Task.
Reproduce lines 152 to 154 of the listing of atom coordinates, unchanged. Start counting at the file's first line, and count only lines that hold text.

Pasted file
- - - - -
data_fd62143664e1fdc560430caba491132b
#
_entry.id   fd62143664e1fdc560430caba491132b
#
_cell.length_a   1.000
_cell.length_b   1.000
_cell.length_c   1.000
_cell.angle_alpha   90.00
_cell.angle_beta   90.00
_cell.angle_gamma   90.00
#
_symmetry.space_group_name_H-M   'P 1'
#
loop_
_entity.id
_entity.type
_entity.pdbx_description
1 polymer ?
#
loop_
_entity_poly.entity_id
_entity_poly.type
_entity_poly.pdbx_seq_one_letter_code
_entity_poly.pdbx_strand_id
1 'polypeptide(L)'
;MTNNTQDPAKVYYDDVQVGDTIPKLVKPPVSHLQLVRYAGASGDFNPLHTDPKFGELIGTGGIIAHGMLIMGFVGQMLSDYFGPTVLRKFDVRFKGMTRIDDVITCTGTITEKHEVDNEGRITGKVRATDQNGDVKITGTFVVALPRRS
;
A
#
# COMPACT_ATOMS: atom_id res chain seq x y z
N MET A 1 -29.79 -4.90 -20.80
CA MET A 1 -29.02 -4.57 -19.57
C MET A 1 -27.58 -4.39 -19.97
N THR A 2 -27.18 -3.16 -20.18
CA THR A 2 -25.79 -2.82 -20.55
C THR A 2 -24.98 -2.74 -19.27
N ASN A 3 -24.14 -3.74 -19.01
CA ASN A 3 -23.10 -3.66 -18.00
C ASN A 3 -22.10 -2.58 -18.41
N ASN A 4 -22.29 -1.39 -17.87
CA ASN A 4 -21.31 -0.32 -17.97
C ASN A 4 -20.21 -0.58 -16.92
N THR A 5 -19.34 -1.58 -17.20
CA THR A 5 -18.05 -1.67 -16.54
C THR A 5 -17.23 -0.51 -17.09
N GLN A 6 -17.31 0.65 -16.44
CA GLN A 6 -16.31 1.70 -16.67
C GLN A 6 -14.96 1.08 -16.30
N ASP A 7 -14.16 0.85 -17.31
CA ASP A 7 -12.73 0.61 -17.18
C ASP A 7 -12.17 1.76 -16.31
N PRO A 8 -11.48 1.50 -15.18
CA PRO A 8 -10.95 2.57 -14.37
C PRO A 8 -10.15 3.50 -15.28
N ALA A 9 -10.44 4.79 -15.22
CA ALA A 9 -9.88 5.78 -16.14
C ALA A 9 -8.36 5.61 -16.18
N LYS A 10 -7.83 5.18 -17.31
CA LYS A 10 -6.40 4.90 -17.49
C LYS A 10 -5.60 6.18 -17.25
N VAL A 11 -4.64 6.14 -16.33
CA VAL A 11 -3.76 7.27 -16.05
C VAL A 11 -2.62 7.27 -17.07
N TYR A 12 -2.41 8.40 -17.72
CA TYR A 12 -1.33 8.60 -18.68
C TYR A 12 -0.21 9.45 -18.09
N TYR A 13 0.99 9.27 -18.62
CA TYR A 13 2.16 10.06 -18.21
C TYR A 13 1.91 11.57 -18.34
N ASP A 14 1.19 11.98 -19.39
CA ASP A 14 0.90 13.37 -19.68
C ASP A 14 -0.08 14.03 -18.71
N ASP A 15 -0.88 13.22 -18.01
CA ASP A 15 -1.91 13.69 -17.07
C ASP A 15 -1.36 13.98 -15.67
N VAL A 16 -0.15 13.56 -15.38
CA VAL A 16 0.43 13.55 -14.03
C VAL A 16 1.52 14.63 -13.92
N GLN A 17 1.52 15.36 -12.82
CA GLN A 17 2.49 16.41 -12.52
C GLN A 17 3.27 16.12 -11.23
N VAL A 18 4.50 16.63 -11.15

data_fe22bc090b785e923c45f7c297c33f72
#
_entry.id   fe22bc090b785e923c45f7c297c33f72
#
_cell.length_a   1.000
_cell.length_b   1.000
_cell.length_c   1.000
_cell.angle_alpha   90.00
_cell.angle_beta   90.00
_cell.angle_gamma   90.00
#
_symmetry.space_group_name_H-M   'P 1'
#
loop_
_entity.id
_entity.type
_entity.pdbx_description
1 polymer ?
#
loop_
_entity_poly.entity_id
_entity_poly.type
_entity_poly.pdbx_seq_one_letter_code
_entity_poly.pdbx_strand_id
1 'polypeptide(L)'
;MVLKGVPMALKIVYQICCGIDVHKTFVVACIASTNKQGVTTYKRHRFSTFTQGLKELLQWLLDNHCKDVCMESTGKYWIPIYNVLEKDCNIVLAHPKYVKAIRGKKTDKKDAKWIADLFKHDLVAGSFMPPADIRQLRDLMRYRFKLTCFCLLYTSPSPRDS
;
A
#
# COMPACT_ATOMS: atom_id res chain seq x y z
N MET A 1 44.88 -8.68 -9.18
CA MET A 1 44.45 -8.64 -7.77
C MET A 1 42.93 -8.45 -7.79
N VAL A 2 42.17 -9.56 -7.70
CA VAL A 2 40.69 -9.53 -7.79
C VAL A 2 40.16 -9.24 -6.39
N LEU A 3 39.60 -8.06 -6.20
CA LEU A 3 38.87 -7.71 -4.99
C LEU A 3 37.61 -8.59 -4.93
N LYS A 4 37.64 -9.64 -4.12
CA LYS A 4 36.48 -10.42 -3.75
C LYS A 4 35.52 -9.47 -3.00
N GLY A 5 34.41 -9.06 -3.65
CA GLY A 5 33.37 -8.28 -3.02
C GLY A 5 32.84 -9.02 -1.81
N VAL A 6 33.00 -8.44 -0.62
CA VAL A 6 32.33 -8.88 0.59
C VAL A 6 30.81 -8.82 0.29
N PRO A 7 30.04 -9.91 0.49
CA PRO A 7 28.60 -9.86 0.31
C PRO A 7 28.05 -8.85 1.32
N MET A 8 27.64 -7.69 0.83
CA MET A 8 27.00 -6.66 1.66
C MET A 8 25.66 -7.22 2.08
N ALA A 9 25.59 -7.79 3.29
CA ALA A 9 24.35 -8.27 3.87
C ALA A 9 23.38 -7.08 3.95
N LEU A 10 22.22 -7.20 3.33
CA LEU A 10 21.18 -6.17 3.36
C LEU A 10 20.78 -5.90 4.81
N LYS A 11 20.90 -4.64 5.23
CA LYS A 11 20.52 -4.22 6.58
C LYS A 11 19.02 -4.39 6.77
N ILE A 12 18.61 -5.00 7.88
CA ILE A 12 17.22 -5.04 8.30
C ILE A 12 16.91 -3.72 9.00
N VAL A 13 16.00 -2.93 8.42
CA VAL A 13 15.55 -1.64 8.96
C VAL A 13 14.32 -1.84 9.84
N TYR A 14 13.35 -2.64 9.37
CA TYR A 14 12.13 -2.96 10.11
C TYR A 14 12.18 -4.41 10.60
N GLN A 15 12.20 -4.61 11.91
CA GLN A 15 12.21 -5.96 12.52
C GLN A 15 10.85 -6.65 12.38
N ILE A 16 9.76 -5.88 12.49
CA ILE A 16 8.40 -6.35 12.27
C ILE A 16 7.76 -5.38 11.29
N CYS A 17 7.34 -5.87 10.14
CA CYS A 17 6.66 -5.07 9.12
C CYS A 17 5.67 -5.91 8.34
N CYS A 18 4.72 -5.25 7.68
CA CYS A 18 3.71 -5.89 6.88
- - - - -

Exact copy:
N TYR A 14 13.35 -2.64 9.37
CA TYR A 14 12.13 -2.96 10.11
C TYR A 14 12.18 -4.41 10.60